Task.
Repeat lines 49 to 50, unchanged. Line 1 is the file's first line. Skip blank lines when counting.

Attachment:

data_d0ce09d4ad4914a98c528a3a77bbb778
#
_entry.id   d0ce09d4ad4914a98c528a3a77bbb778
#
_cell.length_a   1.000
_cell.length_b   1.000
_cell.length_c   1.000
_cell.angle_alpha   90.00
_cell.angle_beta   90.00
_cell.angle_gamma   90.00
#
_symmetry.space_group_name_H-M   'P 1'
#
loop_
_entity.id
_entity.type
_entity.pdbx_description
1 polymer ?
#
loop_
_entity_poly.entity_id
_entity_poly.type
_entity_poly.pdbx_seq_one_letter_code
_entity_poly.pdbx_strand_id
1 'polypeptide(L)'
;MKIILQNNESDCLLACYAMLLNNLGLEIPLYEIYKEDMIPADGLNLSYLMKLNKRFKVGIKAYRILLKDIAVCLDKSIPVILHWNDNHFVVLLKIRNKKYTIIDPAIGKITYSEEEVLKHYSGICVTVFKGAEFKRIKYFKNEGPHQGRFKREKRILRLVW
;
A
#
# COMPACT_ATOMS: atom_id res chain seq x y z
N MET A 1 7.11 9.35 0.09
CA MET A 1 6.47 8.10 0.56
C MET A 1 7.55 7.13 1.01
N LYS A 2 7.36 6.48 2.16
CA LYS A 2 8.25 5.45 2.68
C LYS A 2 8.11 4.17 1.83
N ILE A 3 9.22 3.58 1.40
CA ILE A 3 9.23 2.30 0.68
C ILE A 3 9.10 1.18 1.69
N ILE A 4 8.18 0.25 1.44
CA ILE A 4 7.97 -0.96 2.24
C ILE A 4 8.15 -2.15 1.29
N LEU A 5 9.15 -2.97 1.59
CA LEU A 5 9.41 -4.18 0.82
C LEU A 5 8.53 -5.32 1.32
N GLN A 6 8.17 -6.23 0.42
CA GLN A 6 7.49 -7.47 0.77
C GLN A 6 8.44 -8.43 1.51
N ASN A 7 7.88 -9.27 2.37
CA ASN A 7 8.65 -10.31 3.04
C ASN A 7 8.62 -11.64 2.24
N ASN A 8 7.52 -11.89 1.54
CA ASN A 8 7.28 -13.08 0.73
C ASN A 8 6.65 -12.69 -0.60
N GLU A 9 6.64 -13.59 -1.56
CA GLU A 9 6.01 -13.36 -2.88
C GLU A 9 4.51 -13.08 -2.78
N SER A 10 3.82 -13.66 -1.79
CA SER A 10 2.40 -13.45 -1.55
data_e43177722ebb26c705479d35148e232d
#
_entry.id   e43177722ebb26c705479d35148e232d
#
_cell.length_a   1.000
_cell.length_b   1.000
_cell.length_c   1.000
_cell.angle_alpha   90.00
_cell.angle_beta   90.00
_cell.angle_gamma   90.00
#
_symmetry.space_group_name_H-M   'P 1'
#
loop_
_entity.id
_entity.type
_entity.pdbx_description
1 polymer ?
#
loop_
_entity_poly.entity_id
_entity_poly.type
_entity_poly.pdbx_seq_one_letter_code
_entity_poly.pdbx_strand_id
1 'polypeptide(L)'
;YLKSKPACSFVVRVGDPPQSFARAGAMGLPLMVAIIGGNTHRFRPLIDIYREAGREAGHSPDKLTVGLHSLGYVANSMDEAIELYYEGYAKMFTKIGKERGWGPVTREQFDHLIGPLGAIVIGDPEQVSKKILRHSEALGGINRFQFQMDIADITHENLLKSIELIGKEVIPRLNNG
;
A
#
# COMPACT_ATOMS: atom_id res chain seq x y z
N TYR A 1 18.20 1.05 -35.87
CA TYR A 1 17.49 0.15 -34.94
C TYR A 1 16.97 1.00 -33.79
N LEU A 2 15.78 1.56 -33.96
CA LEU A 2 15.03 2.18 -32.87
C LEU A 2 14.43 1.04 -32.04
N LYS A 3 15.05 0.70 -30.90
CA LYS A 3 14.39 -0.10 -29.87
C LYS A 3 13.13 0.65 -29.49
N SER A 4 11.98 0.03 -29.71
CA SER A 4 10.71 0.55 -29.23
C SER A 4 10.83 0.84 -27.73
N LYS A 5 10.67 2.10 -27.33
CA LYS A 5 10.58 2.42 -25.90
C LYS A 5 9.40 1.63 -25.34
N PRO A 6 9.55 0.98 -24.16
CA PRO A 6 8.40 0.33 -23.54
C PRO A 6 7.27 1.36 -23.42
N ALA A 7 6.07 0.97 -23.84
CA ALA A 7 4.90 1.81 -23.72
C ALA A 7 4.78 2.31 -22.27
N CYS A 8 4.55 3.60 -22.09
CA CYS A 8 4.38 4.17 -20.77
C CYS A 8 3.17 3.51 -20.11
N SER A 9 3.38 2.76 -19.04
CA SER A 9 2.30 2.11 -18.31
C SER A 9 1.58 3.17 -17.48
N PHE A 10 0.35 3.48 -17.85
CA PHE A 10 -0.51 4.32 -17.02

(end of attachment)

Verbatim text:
N ASN A 7 7.88 -9.27 2.37
CA ASN A 7 8.65 -10.31 3.04